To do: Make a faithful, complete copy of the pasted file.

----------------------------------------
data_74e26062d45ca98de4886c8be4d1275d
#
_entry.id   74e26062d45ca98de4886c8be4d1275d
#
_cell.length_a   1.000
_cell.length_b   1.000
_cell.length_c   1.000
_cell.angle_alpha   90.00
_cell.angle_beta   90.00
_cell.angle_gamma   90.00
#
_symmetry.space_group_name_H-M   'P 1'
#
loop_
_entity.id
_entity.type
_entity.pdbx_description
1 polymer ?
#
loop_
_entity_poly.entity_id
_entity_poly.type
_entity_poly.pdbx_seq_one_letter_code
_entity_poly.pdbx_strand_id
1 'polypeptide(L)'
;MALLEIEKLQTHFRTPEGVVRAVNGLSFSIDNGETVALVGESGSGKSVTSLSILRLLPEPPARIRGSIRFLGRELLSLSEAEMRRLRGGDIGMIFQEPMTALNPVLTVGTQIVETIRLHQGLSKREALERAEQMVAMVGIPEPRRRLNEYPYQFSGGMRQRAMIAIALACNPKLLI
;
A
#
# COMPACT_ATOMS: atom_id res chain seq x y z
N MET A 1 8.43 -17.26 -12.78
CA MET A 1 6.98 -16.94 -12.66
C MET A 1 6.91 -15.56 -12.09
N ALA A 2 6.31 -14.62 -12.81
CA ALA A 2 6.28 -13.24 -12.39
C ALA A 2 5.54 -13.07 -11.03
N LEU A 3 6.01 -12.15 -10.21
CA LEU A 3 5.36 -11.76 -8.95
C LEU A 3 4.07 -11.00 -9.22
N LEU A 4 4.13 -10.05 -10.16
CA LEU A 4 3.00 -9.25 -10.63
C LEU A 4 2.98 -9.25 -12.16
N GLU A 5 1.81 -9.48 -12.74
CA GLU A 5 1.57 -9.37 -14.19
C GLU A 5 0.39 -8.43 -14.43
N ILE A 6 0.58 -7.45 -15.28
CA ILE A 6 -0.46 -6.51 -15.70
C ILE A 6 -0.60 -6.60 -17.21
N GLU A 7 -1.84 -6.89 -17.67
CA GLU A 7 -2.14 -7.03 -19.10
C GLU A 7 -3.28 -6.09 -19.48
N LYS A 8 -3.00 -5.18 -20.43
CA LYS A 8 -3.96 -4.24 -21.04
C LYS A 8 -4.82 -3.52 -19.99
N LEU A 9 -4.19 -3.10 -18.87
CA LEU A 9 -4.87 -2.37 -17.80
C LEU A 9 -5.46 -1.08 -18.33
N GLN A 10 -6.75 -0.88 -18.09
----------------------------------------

data_74e26062d45ca98de4886c8be4d1275d
#
_entry.id   74e26062d45ca98de4886c8be4d1275d
#
_cell.length_a   1.000
_cell.length_b   1.000
_cell.length_c   1.000
_cell.angle_alpha   90.00
_cell.angle_beta   90.00
_cell.angle_gamma   90.00
#
_symmetry.space_group_name_H-M   'P 1'
#
loop_
_entity.id
_entity.type
_entity.pdbx_description
1 polymer ?
#
loop_
_entity_poly.entity_id
_entity_poly.type
_entity_poly.pdbx_seq_one_letter_code
_entity_poly.pdbx_strand_id
1 'polypeptide(L)'
;MALLEIEKLQTHFRTPEGVVRAVNGLSFSIDNGETVALVGESGSGKSVTSLSILRLLPEPPARIRGSIRFLGRELLSLSEAEMRRLRGGDIGMIFQEPMTALNPVLTVGTQIVETIRLHQGLSKREALERAEQMVAMVGIPEPRRRLNEYPYQFSGGMRQRAMIAIALACNPKLLI
;
A
#
# COMPACT_ATOMS: atom_id res chain seq x y z
N MET A 1 8.43 -17.26 -12.78
CA MET A 1 6.98 -16.94 -12.66
C MET A 1 6.91 -15.56 -12.09
N ALA A 2 6.31 -14.62 -12.81
CA ALA A 2 6.28 -13.24 -12.39
C ALA A 2 5.54 -13.07 -11.03
N LEU A 3 6.01 -12.15 -10.21
CA LEU A 3 5.36 -11.76 -8.95
C LEU A 3 4.07 -11.00 -9.22
N LEU A 4 4.13 -10.05 -10.16
CA LEU A 4 3.00 -9.25 -10.63
C LEU A 4 2.98 -9.25 -12.16
N GLU A 5 1.81 -9.48 -12.74
CA GLU A 5 1.57 -9.37 -14.19
C GLU A 5 0.39 -8.43 -14.43
N ILE A 6 0.58 -7.45 -15.28
CA ILE A 6 -0.46 -6.51 -15.70
C ILE A 6 -0.60 -6.60 -17.21
N GLU A 7 -1.84 -6.89 -17.67
CA GLU A 7 -2.14 -7.03 -19.10
C GLU A 7 -3.28 -6.09 -19.48
N LYS A 8 -3.00 -5.18 -20.43
CA LYS A 8 -3.96 -4.24 -21.04
C LYS A 8 -4.82 -3.52 -19.99
N LEU A 9 -4.19 -3.10 -18.87
CA LEU A 9 -4.87 -2.37 -17.80
C LEU A 9 -5.46 -1.08 -18.33
N GLN A 10 -6.75 -0.88 -18.09